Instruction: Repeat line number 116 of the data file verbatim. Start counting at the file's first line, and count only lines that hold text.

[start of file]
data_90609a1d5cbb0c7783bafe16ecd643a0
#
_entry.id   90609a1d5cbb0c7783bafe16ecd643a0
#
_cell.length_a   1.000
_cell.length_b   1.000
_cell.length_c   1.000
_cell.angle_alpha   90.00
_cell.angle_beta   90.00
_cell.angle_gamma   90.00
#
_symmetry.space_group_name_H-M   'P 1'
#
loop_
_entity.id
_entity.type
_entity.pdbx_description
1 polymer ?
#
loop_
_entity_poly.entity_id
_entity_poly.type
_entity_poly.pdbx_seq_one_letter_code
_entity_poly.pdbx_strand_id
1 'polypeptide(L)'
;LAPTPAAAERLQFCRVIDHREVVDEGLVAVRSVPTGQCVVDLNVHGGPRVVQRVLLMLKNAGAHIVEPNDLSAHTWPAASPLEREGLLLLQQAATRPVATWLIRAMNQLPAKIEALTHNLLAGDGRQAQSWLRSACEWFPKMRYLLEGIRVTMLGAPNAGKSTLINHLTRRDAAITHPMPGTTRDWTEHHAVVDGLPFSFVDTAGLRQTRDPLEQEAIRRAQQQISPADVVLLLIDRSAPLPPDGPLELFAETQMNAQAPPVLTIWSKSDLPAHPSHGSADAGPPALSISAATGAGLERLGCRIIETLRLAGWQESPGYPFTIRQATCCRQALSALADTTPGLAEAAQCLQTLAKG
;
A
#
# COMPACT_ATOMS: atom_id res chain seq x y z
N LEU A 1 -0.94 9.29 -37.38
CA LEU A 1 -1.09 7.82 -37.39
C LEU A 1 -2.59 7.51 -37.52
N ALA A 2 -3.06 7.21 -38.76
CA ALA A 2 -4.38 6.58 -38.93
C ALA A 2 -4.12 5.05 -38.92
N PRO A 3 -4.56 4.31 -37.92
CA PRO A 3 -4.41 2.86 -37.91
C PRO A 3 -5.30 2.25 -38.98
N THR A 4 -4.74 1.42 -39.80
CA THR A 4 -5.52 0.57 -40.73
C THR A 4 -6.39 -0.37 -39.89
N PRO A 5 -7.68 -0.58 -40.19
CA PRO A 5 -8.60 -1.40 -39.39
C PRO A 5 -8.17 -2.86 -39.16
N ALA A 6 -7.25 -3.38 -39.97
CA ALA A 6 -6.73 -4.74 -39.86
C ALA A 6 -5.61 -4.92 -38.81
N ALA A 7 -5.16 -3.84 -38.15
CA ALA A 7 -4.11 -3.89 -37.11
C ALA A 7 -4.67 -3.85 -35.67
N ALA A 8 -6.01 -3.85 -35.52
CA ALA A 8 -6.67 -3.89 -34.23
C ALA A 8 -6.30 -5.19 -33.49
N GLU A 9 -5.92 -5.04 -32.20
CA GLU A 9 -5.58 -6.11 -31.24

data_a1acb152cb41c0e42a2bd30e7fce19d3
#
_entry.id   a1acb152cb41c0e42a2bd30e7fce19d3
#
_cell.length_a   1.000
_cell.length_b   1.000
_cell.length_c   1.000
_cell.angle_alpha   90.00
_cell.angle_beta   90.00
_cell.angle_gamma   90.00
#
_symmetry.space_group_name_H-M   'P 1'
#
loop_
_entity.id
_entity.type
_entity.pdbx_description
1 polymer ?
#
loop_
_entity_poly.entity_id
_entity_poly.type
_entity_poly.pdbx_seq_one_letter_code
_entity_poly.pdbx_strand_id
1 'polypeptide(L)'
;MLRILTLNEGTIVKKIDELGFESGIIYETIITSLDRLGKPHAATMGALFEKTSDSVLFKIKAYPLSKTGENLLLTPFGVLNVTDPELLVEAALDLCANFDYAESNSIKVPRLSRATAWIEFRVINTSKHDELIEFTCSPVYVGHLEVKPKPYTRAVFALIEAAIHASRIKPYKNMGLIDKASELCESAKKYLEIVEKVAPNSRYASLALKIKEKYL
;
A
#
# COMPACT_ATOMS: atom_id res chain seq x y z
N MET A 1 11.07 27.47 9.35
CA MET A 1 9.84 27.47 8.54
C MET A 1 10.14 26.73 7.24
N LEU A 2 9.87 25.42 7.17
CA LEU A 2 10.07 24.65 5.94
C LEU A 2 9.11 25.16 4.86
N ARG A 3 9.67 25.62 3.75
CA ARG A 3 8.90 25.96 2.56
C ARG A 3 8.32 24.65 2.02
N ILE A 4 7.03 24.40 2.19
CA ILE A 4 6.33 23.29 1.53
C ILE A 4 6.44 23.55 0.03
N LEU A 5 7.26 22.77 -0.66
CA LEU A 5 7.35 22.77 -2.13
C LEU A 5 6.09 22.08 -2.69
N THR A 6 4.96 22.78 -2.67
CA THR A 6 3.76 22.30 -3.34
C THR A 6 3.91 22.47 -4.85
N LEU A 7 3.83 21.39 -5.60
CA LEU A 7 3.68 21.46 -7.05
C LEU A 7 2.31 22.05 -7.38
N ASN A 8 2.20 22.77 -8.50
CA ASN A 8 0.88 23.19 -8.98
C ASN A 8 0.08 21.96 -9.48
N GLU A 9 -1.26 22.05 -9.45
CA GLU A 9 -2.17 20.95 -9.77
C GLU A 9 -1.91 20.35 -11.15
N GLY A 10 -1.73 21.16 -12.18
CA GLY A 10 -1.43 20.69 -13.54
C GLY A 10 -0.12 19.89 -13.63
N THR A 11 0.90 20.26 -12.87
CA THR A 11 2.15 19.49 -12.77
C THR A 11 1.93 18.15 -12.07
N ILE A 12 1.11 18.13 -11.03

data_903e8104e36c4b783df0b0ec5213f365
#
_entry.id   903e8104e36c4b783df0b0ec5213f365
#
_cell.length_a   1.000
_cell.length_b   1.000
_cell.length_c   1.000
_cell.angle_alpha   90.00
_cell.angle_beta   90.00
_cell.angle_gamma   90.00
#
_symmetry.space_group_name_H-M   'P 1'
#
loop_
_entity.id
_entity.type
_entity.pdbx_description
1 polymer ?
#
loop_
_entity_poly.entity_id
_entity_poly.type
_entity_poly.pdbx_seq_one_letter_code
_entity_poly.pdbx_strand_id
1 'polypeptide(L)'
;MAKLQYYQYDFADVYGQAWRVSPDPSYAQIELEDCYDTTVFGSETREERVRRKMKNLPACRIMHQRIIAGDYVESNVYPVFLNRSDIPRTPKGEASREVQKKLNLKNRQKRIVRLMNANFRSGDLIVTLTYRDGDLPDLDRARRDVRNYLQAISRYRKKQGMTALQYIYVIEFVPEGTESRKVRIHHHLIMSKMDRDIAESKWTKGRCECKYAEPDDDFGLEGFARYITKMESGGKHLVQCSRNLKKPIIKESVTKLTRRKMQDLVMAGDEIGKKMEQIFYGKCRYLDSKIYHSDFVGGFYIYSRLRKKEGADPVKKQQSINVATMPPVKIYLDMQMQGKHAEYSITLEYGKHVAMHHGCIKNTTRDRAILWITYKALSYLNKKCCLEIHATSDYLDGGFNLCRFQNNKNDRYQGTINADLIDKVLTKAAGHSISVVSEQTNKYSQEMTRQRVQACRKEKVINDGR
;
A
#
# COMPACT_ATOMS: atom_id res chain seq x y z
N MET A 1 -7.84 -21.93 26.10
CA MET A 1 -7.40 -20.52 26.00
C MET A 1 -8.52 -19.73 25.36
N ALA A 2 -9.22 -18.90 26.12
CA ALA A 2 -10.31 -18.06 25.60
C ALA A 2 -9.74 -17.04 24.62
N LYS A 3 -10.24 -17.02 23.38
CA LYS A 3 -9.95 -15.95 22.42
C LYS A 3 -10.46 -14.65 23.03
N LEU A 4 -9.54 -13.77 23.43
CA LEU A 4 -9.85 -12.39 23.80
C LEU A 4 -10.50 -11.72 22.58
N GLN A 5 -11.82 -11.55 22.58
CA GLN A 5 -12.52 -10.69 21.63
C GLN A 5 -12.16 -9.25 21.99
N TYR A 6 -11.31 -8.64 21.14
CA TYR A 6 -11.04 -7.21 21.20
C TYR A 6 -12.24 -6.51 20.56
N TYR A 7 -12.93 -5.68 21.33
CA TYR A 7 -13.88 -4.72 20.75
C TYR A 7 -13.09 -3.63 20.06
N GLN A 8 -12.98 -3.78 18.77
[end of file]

C GLY A 10 -0.12 19.89 -13.63